/ Food & Drink

Plenty more fish in the sea? Not any more

Fishing haul

A new report has claimed that, since 1963, cod worth £2.7bn has been thrown overboard due to EU quotas. With such unsustainable fishing threatening fish stocks, shouldn’t we take strident action now?

News that 88% of European fish stocks are being fished unsustainably with 30% close to collapse, doesn’t only mean that our oceans are running out of fish but that billions of pounds has been thrown overboard over the last 40 years too.

But didn’t we think TV chef, Hugh Fearnley-Whittingstall and his friends had won this battle with the Fish Fight campaign?

The announcement made by Fisheries Commissioner Maria Damanaki’s in July was actually only a proposal to reform the Common Fisheries Policy (CFP). It included measures to ban discards by changing how fisherman weigh their catch – fisherman will now have limits on how much fish is caught rather than landed. But are proposals enough?

Should we follow science?

Hugh has welcomed the proposals as a step in the right direction, and perhaps ‘steps’ are all we can hope for when revising policies that affect the 141,110 fisherman who operate across Europe. But when faced with new research that shows 30% of freshwater fish face extinction and that species of fish from Newfoundland are only now showing signs of recovery 20 years after fishing bans were put in place, wouldn’t it be sensible to take giant leaps instead?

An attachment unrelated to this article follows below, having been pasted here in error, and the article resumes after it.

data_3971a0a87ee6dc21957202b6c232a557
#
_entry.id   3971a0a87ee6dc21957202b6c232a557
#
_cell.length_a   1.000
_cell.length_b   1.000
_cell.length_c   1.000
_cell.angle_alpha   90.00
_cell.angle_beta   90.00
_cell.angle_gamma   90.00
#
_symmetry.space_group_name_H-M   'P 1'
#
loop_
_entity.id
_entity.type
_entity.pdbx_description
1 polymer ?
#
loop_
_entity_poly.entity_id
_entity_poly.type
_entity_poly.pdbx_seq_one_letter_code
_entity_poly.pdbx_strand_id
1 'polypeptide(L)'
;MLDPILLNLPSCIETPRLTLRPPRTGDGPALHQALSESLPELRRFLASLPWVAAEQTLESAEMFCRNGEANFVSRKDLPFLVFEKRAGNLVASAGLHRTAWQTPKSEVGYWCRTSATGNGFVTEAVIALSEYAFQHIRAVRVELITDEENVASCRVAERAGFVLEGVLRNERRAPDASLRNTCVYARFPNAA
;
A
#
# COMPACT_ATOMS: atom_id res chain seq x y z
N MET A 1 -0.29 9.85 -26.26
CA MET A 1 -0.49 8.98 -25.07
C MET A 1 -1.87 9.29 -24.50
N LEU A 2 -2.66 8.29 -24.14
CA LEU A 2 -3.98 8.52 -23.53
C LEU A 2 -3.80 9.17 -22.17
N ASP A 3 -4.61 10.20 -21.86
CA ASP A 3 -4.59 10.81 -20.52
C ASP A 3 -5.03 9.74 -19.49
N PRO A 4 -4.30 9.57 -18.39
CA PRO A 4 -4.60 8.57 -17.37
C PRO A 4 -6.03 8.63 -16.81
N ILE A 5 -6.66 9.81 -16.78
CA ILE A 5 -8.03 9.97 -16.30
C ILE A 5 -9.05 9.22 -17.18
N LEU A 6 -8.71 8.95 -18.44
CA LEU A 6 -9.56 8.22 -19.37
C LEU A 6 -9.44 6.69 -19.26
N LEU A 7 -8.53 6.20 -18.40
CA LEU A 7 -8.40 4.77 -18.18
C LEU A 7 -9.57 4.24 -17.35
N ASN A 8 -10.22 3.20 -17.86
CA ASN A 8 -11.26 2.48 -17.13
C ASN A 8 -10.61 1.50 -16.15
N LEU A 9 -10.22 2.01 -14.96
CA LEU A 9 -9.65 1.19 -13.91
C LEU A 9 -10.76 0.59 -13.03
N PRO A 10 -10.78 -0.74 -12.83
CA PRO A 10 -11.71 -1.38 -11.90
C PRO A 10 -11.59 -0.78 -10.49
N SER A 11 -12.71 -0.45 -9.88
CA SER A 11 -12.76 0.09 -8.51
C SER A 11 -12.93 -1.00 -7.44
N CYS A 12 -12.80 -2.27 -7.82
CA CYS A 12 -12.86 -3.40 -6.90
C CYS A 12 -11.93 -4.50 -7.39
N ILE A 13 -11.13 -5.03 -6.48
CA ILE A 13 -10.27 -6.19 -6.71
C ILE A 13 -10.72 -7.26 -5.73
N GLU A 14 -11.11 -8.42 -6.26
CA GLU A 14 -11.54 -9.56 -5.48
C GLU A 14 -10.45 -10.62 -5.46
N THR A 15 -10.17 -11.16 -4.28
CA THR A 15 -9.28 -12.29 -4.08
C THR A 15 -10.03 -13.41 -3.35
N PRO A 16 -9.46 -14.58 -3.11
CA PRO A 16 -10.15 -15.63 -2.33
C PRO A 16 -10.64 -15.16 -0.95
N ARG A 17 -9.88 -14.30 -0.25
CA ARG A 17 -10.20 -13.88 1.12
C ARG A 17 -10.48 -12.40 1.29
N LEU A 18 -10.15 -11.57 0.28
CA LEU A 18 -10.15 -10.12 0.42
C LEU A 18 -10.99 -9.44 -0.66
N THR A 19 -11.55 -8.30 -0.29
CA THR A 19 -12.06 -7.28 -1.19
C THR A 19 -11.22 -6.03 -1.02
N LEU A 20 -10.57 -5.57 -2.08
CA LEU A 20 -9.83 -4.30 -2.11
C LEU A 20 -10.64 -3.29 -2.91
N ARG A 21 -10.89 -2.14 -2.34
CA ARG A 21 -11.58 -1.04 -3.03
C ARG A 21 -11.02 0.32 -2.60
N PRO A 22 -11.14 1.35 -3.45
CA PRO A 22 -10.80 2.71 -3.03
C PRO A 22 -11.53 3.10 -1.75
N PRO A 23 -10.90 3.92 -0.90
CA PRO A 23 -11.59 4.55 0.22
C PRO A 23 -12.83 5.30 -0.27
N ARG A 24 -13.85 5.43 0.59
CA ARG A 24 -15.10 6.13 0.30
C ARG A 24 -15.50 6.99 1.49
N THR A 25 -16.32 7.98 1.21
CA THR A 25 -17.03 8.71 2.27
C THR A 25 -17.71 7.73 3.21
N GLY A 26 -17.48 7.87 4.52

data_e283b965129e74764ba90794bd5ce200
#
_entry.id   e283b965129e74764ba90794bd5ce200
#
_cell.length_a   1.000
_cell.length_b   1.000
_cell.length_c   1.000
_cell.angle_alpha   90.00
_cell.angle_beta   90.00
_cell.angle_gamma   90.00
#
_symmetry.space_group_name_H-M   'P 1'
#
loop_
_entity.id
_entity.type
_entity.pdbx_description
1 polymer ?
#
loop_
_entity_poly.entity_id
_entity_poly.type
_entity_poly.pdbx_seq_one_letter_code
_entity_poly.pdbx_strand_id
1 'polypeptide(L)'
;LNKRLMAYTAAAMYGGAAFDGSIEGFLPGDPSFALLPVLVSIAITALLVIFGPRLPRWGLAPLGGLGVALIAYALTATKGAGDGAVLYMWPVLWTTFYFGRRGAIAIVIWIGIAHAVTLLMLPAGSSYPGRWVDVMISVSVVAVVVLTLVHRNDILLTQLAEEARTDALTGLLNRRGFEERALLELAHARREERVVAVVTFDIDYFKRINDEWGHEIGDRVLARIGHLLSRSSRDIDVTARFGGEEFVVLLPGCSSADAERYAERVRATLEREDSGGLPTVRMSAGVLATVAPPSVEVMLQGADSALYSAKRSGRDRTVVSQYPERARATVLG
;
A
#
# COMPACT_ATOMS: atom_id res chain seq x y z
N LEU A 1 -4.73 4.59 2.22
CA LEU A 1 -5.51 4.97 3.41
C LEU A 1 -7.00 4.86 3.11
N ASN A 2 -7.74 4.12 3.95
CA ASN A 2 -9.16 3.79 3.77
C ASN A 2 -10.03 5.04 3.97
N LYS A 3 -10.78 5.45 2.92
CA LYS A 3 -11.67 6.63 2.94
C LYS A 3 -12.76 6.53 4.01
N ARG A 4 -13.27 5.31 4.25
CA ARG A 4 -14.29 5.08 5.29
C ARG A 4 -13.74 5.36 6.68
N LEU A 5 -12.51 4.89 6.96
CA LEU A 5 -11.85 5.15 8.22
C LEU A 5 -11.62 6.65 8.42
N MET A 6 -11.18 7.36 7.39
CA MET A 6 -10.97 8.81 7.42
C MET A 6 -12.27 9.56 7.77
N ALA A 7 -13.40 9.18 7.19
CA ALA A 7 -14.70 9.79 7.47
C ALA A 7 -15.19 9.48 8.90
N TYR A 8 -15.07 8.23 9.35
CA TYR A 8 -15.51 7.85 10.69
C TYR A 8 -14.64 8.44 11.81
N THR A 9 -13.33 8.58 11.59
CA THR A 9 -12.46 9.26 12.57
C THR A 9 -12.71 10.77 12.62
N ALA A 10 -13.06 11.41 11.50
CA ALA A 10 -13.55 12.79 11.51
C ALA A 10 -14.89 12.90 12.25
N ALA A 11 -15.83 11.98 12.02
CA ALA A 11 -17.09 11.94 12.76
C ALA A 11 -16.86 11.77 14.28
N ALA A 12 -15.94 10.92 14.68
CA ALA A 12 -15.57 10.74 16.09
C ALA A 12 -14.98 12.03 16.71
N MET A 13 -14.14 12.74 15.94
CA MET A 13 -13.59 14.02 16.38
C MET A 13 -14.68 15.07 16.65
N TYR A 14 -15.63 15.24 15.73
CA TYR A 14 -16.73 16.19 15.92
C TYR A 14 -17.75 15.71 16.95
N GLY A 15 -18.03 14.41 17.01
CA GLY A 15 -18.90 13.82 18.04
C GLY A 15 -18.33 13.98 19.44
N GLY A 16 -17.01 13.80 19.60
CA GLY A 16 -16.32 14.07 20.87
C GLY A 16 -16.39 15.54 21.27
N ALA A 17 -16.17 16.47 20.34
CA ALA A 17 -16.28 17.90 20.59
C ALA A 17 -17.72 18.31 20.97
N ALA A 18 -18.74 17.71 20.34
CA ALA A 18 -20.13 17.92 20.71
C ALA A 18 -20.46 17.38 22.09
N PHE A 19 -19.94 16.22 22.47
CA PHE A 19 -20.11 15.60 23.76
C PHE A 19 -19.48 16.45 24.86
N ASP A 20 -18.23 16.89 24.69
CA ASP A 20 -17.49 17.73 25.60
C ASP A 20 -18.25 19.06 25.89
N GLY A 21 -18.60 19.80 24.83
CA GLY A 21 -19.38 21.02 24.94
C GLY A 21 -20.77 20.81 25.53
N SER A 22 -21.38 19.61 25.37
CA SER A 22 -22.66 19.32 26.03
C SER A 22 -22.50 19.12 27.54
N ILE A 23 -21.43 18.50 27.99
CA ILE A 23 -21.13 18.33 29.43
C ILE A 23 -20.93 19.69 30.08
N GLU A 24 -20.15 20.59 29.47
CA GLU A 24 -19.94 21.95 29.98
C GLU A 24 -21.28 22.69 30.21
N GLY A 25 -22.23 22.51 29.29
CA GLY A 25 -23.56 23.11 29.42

As the proposals stand, the Commission is just putting off a European version of the crisis we saw off the coast of Canada. Even members of the fish lobby are urging the Commission to follow science and take a more risk-based approach to managing the ban on discards.

Academics and NGOs also argue that the Commission needs to follow the science, not heavily-lobbied politicians, but they want to see fishing bans for certain species and tackle the overcapacity of Europe’s fishing fleet.

Don’t water down the Fisheries Policy

It’s doubtful these ideas will float the boat (sorry, it had to be done) of the fishing lobby – as it is, they argue that the proposals will damage the livelihood of fisherman. But aren’t they failing to notice the crucial element; that they’ll have no industry at all if there’s no fish left in the sea.

The CFP has two years before it becomes law, leaving plenty of option for lobbyists to further dilute proposals. It will be interesting to see how different industries engage with its development.

There have been worthy attempts made by some supermarkets to influence shoppers’ fish buying habits – Waitrose and Co-op have their own responsible sourcing policies and Sainsbury’s fish counter staff are now supposed to offer you more sustainable alternatives if you ask for cod, salmon, tuna, haddock or prawns – but the lack of action by other supermarkets speaks volumes about where their priorities lie.

I hope the Fish Fight campaigners have the gusto to take the influential food and fisheries lobbies. So while the reform to the CFP is welcome, the battle is far from won and the real work for Hugh and other campaigners starts now.


I would rather trust science than commercial interests. We want to continue to eat fish and not just have the great grandchildren hear about them when they visit a museum.